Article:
Updated : Sunday March 15 , 2009 12:03:42 AM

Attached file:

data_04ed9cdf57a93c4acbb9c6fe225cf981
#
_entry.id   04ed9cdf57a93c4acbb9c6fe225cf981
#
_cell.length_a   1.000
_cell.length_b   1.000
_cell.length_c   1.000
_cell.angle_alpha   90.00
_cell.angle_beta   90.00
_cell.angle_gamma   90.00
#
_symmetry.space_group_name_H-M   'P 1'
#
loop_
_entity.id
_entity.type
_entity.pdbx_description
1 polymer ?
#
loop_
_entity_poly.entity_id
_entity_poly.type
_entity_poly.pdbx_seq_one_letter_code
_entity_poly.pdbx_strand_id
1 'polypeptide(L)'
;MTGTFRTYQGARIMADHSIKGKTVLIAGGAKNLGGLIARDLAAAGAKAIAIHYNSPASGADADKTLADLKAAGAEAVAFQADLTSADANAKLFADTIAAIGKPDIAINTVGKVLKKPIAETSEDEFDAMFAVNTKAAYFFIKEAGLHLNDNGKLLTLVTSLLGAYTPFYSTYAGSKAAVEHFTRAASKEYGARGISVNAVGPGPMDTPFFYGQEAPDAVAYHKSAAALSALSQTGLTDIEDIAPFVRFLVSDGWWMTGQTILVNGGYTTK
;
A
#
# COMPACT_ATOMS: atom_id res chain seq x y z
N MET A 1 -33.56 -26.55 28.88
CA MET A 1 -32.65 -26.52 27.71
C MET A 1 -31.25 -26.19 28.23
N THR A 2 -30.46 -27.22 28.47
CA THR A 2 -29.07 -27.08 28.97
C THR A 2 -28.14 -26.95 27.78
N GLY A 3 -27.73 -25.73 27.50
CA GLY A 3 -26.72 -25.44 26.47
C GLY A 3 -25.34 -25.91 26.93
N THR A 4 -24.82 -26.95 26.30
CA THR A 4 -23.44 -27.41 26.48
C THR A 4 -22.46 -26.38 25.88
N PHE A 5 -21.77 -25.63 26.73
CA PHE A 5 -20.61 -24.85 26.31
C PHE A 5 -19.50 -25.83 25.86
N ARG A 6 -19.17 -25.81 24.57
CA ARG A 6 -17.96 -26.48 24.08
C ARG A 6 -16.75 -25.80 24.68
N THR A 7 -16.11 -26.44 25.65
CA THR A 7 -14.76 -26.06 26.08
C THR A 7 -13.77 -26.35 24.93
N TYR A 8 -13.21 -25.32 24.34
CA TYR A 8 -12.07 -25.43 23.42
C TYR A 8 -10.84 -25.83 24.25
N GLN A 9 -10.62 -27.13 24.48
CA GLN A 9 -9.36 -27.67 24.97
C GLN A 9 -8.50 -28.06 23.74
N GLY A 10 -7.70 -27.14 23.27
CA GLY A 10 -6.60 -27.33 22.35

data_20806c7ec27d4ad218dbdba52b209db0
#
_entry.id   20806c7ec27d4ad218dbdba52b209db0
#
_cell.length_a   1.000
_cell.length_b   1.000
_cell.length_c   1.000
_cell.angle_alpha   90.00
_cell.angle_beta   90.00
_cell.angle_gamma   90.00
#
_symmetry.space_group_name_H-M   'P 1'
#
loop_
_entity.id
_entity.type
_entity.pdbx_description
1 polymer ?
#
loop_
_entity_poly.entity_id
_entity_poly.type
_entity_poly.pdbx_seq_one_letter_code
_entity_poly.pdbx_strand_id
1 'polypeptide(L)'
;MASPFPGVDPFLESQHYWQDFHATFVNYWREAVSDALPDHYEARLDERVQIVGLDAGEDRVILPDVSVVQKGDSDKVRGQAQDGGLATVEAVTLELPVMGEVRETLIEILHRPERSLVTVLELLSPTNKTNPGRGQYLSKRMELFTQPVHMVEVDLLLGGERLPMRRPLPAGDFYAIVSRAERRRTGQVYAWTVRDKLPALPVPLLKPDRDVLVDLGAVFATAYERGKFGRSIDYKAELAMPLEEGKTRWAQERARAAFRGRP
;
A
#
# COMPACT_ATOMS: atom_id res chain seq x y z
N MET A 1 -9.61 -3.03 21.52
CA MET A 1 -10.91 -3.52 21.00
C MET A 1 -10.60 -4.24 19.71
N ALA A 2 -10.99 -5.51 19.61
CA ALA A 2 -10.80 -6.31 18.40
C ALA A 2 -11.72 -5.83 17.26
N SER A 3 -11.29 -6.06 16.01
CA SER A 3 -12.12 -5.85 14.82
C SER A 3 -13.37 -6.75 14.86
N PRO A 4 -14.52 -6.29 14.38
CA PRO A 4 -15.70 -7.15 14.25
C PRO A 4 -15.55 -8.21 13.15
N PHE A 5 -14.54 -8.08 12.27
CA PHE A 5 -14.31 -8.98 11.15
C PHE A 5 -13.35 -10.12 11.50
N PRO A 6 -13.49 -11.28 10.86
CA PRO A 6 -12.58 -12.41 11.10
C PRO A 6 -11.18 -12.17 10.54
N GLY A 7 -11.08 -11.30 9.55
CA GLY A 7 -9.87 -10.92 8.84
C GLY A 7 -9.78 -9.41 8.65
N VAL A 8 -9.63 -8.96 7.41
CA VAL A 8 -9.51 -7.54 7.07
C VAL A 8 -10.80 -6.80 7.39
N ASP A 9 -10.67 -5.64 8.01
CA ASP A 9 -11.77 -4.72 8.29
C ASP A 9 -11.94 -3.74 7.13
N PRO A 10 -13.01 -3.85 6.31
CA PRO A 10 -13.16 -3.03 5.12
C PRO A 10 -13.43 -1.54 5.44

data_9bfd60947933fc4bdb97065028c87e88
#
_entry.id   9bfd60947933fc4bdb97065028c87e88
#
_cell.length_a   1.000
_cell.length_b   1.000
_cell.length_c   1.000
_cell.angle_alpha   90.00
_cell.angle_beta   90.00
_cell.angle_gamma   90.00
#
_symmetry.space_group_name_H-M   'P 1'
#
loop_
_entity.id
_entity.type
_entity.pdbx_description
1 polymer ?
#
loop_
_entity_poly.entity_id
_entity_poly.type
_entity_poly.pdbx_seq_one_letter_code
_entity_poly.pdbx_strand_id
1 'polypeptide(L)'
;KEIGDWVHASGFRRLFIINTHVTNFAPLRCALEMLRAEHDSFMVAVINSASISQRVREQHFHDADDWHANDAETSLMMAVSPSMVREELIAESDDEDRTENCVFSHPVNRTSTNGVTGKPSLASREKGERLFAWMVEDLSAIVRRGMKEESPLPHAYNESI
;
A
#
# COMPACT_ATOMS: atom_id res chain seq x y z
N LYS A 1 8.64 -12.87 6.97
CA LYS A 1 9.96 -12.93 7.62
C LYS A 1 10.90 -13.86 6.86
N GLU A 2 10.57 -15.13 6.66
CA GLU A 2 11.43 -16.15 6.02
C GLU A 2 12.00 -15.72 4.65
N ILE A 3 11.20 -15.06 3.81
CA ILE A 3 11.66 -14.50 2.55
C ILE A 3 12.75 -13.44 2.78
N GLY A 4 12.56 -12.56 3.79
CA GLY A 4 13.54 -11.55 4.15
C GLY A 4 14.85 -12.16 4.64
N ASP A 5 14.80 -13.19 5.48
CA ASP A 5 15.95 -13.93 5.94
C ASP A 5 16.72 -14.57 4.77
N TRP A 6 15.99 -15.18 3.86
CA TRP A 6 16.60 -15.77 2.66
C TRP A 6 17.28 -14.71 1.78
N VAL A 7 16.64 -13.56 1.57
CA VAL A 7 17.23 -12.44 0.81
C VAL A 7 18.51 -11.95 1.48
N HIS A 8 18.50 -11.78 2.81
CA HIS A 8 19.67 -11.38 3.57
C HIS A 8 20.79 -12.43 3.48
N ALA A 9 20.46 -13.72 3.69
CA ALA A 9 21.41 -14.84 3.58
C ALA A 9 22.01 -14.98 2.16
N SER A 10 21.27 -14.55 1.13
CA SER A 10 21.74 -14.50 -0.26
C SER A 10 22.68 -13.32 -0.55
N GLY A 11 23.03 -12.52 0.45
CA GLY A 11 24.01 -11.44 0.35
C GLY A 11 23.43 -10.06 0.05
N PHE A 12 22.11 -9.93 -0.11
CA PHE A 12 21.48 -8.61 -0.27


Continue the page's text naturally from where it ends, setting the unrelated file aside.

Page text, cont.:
Tibet is stable and prospering under Chinese rule, Premier Wen Jiabao said Friday in comments indicating China would maintain its tough stance toward the Dalai Lama over the region's future.Wen told a press conference the key to future talks rested with the Tibetan spiritual leader abandoning "separatist activities", a charge the Dalai Lama has long denied."The situation in Tibet is on the whole peaceful and stable," Wen told reporters in Beijing at the end of China's annual parliamentary session.As the sensitive 50th anniversary of a failed uprising against China passed in the Himalayan region under tight security, Wen defended China's policies in Tibet, saying they had kept stability and improved the lives of its people."Over the past few years, the government has increased its fiscal input in Tibet to accelerate the pace of economic development and worked to improve the living standards of the Tibetan farmers and herdsmen," he said."It is a fact that Tibet's peace and stability and continued progress have proven that the policies we have adopted are correct."Armed Chinese security forces have sealed off Tibet and neighbouring areas with Tibetan populations to prevent unrest during the anniversary of the 1959 uprising, which forced the Dalai Lama into exile and cemented Chinese control.The crackdown has drawn condemnation from rights and pressure groups as well as foreign governments such as the United States, which called this week for China to reassess its "harmful" policies there and open talks with the Dalai Lama.However, Wen went on the attack, accusing the Dalai Lama of lying and trying to deceive foreign leaders in a bid for international support.He repeated China's position that it will resume contacts with the Dalai Lama's government in exile if he abandons separatist activities."As long as he abandons separatist activities, we are willing to carry out consultations with his representatives. This door is always open," Wen said.China has long accused the Dalai Lama of scheming to subvert Chinese control in a bid for Tibet independence but has offered no credible evidence.The Dalai Lama has repeatedly denied the separatism charge, saying he only seeks more autonomy for Tibet's people through negotiations, plus an end to Chinese repression.In a speech from his exiled base in Dharamshala, India, on Tuesday to coincide with the uprising's anniversary, the Dalai Lama said Chinese rule had made his homeland "hell on earth".However, Wen countered that China would push ahead with its controversial plan of pouring billions of dollars into the region to develop it."Tibet will remain committed firmly to the policy of opening up because this meets the needs of Tibet's own development," he said.The Dalai Lama and other critics of China's rule in Tibet say so-called development has brought in a massive influx of Han Chinese people, eroded Tibetan culture and damaged the region's environment.